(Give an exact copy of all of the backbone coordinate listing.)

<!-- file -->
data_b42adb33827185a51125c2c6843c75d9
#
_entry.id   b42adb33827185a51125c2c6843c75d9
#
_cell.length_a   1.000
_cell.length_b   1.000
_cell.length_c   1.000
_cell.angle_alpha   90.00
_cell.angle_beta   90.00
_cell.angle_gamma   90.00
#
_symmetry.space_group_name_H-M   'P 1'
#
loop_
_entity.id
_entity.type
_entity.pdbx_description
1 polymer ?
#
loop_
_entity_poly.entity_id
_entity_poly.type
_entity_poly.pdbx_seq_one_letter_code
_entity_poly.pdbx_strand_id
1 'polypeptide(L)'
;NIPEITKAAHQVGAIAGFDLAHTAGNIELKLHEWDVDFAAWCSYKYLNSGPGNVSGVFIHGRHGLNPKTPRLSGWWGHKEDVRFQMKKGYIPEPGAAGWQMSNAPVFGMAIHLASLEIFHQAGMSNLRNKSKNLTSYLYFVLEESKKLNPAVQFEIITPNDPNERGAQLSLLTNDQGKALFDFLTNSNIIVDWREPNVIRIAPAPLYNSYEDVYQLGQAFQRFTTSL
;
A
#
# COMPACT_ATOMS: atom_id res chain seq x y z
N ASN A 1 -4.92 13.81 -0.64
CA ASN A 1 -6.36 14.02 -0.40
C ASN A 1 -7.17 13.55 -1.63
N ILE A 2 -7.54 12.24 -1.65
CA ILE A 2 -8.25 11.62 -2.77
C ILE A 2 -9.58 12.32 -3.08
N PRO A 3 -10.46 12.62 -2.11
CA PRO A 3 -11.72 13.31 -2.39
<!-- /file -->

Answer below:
data_b42adb33827185a51125c2c6843c75d9
#
_entry.id   b42adb33827185a51125c2c6843c75d9
#
_cell.length_a   1.000
_cell.length_b   1.000
_cell.length_c   1.000
_cell.angle_alpha   90.00
_cell.angle_beta   90.00
_cell.angle_gamma   90.00
#
_symmetry.space_group_name_H-M   'P 1'
#
loop_
_entity.id
_entity.type
_entity.pdbx_description
1 polymer ?
#
loop_
_entity_poly.entity_id
_entity_poly.type
_entity_poly.pdbx_seq_one_letter_code
_entity_poly.pdbx_strand_id
1 'polypeptide(L)'
;NIPEITKAAHQVGAIAGFDLAHTAGNIELKLHEWDVDFAAWCSYKYLNSGPGNVSGVFIHGRHGLNPKTPRLSGWWGHKEDVRFQMKKGYIPEPGAAGWQMSNAPVFGMAIHLASLEIFHQAGMSNLRNKSKNLTSYLYFVLEESKKLNPAVQFEIITPNDPNERGAQLSLLTNDQGKALFDFLTNSNIIVDWREPNVIRIAPAPLYNSYEDVYQLGQAFQRFTTSL
;
A
#
# COMPACT_ATOMS: atom_id res chain seq x y z
N ASN A 1 -4.92 13.81 -0.64
CA ASN A 1 -6.36 14.02 -0.40
C ASN A 1 -7.17 13.55 -1.63
N ILE A 2 -7.54 12.24 -1.65
CA ILE A 2 -8.25 11.62 -2.77
C ILE A 2 -9.58 12.32 -3.08
N PRO A 3 -10.46 12.62 -2.11
CA PRO A 3 -11.72 13.31 -2.39